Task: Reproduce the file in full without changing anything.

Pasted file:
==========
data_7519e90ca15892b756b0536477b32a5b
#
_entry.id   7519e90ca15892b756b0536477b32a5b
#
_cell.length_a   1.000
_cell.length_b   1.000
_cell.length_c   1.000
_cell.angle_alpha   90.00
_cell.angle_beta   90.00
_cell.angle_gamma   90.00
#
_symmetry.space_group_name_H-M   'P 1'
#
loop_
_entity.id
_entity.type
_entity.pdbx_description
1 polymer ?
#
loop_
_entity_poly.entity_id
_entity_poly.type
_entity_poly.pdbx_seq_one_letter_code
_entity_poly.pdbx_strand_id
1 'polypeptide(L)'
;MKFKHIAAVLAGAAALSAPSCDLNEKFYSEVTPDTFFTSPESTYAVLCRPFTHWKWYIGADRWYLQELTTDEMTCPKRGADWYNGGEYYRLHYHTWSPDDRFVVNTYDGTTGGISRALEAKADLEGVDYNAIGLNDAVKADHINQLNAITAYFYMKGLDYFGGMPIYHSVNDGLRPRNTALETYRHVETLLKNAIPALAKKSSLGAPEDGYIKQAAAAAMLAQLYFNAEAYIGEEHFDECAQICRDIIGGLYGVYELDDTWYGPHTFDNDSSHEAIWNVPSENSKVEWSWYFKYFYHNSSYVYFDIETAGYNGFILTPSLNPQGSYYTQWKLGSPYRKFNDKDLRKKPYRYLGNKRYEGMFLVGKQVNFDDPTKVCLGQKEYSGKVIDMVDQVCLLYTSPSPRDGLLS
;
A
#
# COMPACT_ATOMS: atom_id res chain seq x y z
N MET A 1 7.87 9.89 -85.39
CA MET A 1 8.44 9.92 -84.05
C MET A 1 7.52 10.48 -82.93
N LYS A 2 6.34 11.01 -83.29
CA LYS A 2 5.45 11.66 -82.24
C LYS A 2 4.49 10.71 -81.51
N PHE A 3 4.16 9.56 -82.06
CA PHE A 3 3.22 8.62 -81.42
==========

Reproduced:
data_7519e90ca15892b756b0536477b32a5b
#
_entry.id   7519e90ca15892b756b0536477b32a5b
#
_cell.length_a   1.000
_cell.length_b   1.000
_cell.length_c   1.000
_cell.angle_alpha   90.00
_cell.angle_beta   90.00
_cell.angle_gamma   90.00
#
_symmetry.space_group_name_H-M   'P 1'
#
loop_
_entity.id
_entity.type
_entity.pdbx_description
1 polymer ?
#
loop_
_entity_poly.entity_id
_entity_poly.type
_entity_poly.pdbx_seq_one_letter_code
_entity_poly.pdbx_strand_id
1 'polypeptide(L)'
;MKFKHIAAVLAGAAALSAPSCDLNEKFYSEVTPDTFFTSPESTYAVLCRPFTHWKWYIGADRWYLQELTTDEMTCPKRGADWYNGGEYYRLHYHTWSPDDRFVVNTYDGTTGGISRALEAKADLEGVDYNAIGLNDAVKADHINQLNAITAYFYMKGLDYFGGMPIYHSVNDGLRPRNTALETYRHVETLLKNAIPALAKKSSLGAPEDGYIKQAAAAAMLAQLYFNAEAYIGEEHFDECAQICRDIIGGLYGVYELDDTWYGPHTFDNDSSHEAIWNVPSENSKVEWSWYFKYFYHNSSYVYFDIETAGYNGFILTPSLNPQGSYYTQWKLGSPYRKFNDKDLRKKPYRYLGNKRYEGMFLVGKQVNFDDPTKVCLGQKEYSGKVIDMVDQVCLLYTSPSPRDGLLS
;
A
#
# COMPACT_ATOMS: atom_id res chain seq x y z
N MET A 1 7.87 9.89 -85.39
CA MET A 1 8.44 9.92 -84.05
C MET A 1 7.52 10.48 -82.93
N LYS A 2 6.34 11.01 -83.29
CA LYS A 2 5.45 11.66 -82.24
C LYS A 2 4.49 10.71 -81.51
N PHE A 3 4.16 9.56 -82.06
CA PHE A 3 3.22 8.62 -81.42